The CEOs of the seven largest retail banks appeared before Congress today for the second of two days of hearings, at one point defending the Zelle peer-to-peer network and assuring lawmakers that their institutions reimburse customers for unauthorized payments. The roughly three-hour hearing before the Senate Banking Committee was less than half the length of a similar hearing before House lawmakers the day before, although both covered a broad array of topics. One of the most animated discussions of the Senate hearing came when Sen. Elizabeth Warren (D-Mass.) pressed panelists on the number of fraudulent transactions through Zelle that customers have reported, to which the CEOs responded that the network had a much better track record than its nonbank competitors. “Zelle is one of the P2P networks that you highlight,” William Demchak, CEO of PNC Financial Services, told Warren. “The others have 15 times the number of disputes coming into our company.”
Unauthorized transactions account for far less than 1% of transactions, according to figures provided by panelists. When it comes to authorized transactions to bad actors, Bank of America CEO Brian Moynihan noted there are systems in place to warn customers ahead of time. “I think last quarter or month we sent out 800 million notices: ‘Do you know this person that you’re sending (money) to?’ … And then this person still sends the money to the person who promises to send them something. That’s a difficult case but we are working to make sure the receiver is disciplined and kept out of the system. And for that, we’ve had multiple institutions who won’t police their customer base not able to continue on Zelle.”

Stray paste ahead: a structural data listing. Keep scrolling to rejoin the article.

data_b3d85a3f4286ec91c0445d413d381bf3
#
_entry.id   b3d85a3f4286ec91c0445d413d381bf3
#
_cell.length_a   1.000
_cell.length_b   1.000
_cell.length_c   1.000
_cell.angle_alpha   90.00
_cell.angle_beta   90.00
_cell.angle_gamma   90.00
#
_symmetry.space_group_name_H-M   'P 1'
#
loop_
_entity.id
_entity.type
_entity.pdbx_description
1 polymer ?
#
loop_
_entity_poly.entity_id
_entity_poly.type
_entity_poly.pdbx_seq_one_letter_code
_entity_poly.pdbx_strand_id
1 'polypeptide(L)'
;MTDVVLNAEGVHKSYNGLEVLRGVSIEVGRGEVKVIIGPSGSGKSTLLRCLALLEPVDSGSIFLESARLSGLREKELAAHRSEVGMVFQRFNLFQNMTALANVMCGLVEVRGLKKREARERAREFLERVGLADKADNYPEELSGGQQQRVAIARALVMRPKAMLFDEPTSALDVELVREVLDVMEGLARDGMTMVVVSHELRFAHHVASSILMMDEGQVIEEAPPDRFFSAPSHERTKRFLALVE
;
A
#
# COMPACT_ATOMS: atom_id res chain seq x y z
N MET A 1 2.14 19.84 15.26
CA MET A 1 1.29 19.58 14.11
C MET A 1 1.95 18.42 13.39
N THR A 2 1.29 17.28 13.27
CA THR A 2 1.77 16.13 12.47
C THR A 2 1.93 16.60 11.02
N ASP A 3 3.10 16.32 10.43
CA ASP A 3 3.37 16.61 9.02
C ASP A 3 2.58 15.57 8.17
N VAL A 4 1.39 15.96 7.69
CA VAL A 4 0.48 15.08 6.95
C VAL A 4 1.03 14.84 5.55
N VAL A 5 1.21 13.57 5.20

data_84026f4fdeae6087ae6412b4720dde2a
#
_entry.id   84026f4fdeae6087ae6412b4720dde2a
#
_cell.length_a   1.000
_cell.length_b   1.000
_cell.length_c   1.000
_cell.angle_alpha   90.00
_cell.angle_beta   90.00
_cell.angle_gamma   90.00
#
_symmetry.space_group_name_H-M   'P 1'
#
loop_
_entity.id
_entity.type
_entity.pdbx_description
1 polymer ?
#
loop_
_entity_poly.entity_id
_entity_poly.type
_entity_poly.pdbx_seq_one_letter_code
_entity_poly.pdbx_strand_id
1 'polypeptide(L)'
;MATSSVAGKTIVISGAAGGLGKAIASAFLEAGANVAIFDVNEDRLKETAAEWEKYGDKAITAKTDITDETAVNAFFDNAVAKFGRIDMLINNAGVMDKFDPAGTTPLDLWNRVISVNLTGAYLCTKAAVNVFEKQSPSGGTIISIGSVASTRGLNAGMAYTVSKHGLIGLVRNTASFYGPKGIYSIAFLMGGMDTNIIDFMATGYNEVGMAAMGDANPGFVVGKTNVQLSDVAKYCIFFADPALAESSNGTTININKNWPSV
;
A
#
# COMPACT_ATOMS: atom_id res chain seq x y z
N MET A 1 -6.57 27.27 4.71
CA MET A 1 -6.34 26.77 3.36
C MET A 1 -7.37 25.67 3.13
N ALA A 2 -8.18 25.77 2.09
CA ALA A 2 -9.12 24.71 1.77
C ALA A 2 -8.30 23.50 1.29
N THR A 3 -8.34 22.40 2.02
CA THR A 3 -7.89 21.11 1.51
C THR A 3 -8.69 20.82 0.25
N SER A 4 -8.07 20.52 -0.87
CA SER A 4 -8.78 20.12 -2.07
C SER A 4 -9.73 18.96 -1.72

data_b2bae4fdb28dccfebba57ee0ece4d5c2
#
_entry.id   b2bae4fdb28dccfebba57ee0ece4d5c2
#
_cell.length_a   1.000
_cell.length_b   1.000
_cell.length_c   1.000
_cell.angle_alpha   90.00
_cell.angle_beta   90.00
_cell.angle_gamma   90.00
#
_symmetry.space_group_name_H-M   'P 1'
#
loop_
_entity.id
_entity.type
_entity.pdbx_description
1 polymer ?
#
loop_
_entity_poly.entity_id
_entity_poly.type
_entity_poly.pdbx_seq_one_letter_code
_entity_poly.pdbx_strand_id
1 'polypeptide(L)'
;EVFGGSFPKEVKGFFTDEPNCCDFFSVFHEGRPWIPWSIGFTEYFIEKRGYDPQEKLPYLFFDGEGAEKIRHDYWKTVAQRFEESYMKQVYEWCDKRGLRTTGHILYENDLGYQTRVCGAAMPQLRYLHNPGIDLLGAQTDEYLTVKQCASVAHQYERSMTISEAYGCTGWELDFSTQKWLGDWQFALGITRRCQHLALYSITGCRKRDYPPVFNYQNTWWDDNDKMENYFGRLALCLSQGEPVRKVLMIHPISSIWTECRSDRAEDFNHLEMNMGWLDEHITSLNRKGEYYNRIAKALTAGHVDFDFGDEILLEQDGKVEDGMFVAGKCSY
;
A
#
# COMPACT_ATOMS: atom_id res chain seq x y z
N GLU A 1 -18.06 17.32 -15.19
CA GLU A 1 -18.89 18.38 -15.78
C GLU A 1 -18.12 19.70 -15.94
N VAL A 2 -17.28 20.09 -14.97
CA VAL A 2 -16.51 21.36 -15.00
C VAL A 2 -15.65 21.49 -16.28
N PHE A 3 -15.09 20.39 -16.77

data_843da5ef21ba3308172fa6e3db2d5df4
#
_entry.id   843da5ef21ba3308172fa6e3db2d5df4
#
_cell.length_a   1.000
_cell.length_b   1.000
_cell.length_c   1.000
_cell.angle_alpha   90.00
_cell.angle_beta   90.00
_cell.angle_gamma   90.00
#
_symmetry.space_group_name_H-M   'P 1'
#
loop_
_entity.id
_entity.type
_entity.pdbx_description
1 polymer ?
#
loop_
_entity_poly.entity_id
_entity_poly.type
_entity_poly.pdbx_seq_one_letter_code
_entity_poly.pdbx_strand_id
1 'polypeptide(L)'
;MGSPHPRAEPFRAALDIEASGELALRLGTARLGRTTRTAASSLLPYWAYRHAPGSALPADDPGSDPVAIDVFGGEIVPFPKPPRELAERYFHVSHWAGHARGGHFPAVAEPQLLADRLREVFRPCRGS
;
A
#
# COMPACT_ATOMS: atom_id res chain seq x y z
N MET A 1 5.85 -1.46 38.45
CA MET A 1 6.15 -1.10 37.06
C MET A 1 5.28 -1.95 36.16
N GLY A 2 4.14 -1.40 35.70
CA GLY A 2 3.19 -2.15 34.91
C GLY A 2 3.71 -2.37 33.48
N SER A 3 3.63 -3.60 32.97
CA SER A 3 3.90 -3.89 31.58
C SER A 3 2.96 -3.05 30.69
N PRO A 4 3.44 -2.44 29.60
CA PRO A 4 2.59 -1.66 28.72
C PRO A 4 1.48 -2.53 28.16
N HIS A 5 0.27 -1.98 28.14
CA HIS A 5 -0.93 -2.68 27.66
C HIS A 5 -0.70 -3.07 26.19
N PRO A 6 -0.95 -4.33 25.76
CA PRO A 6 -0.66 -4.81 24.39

One message panelists sought to impart was that fighting fraud could not be done by banks alone. “We reimburse according to Reg E—we reimburse way beyond that… But as I said in my testimony, we also all need to focus on working together through partnerships—law enforcement, regulatory agencies—to actually catch the criminals who are perpetuating this fraud against our customers,” said William Rogers, CEO of Truist Financial.
Overdraft services were a frequent target for lawmakers during the two days of Congressional hearings on large bank oversight. The seven CEOs noted their institutions had either eliminated overdraft services or offered non-overdraft alternatives. JPMorgan CEO Jamie Dimon said most of his bank’s clients opt in because they understand the risk of missing a payment could be much more costly in the long run.
“I do think giving people a choice and letting them opt in or out is the proper thing to do,” he said. “It saves them a lot of suffering—they don’t bounce a check or something. For a lot of people, they get charged much more on the other side.”
U.S. Bancorp also provides an account option without overdraft services, said CEO Andy Cecere. Still, he added, “I think an important part of this is education and alerts to customers when they are entering a situation where they may overdraft and help them in advance with other alternatives, and that is something we are also focused on.”
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